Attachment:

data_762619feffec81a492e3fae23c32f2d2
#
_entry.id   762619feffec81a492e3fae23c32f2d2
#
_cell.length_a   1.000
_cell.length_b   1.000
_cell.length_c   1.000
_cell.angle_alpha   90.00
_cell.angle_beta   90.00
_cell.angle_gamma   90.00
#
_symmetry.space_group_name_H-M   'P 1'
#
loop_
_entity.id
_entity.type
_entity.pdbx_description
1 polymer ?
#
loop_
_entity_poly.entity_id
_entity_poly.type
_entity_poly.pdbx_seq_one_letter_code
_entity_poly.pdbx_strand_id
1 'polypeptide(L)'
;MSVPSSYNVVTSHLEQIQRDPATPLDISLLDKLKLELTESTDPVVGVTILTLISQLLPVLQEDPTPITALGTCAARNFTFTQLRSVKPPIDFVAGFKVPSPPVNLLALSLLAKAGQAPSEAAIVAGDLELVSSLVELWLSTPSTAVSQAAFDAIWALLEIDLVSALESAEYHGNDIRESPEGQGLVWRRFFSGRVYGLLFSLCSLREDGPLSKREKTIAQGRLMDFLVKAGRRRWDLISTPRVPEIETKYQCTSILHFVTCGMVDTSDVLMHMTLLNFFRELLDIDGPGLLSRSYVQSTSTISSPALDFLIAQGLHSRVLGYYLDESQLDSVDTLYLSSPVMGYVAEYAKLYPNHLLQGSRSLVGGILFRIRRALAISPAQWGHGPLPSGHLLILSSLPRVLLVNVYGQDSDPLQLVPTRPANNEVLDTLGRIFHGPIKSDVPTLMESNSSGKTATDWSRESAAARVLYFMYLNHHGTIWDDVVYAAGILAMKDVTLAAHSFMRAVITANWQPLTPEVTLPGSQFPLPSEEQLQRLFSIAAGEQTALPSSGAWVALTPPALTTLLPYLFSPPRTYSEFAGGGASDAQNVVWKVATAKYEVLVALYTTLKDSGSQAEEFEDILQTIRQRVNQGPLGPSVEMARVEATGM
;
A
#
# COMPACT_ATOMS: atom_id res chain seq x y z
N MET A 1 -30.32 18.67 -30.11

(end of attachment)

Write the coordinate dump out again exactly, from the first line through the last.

data_762619feffec81a492e3fae23c32f2d2
#
_entry.id   762619feffec81a492e3fae23c32f2d2
#
_cell.length_a   1.000
_cell.length_b   1.000
_cell.length_c   1.000
_cell.angle_alpha   90.00
_cell.angle_beta   90.00
_cell.angle_gamma   90.00
#
_symmetry.space_group_name_H-M   'P 1'
#
loop_
_entity.id
_entity.type
_entity.pdbx_description
1 polymer ?
#
loop_
_entity_poly.entity_id
_entity_poly.type
_entity_poly.pdbx_seq_one_letter_code
_entity_poly.pdbx_strand_id
1 'polypeptide(L)'
;MSVPSSYNVVTSHLEQIQRDPATPLDISLLDKLKLELTESTDPVVGVTILTLISQLLPVLQEDPTPITALGTCAARNFTFTQLRSVKPPIDFVAGFKVPSPPVNLLALSLLAKAGQAPSEAAIVAGDLELVSSLVELWLSTPSTAVSQAAFDAIWALLEIDLVSALESAEYHGNDIRESPEGQGLVWRRFFSGRVYGLLFSLCSLREDGPLSKREKTIAQGRLMDFLVKAGRRRWDLISTPRVPEIETKYQCTSILHFVTCGMVDTSDVLMHMTLLNFFRELLDIDGPGLLSRSYVQSTSTISSPALDFLIAQGLHSRVLGYYLDESQLDSVDTLYLSSPVMGYVAEYAKLYPNHLLQGSRSLVGGILFRIRRALAISPAQWGHGPLPSGHLLILSSLPRVLLVNVYGQDSDPLQLVPTRPANNEVLDTLGRIFHGPIKSDVPTLMESNSSGKTATDWSRESAAARVLYFMYLNHHGTIWDDVVYAAGILAMKDVTLAAHSFMRAVITANWQPLTPEVTLPGSQFPLPSEEQLQRLFSIAAGEQTALPSSGAWVALTPPALTTLLPYLFSPPRTYSEFAGGGASDAQNVVWKVATAKYEVLVALYTTLKDSGSQAEEFEDILQTIRQRVNQGPLGPSVEMARVEATGM
;
A
#
# COMPACT_ATOMS: atom_id res chain seq x y z
N MET A 1 -30.32 18.67 -30.11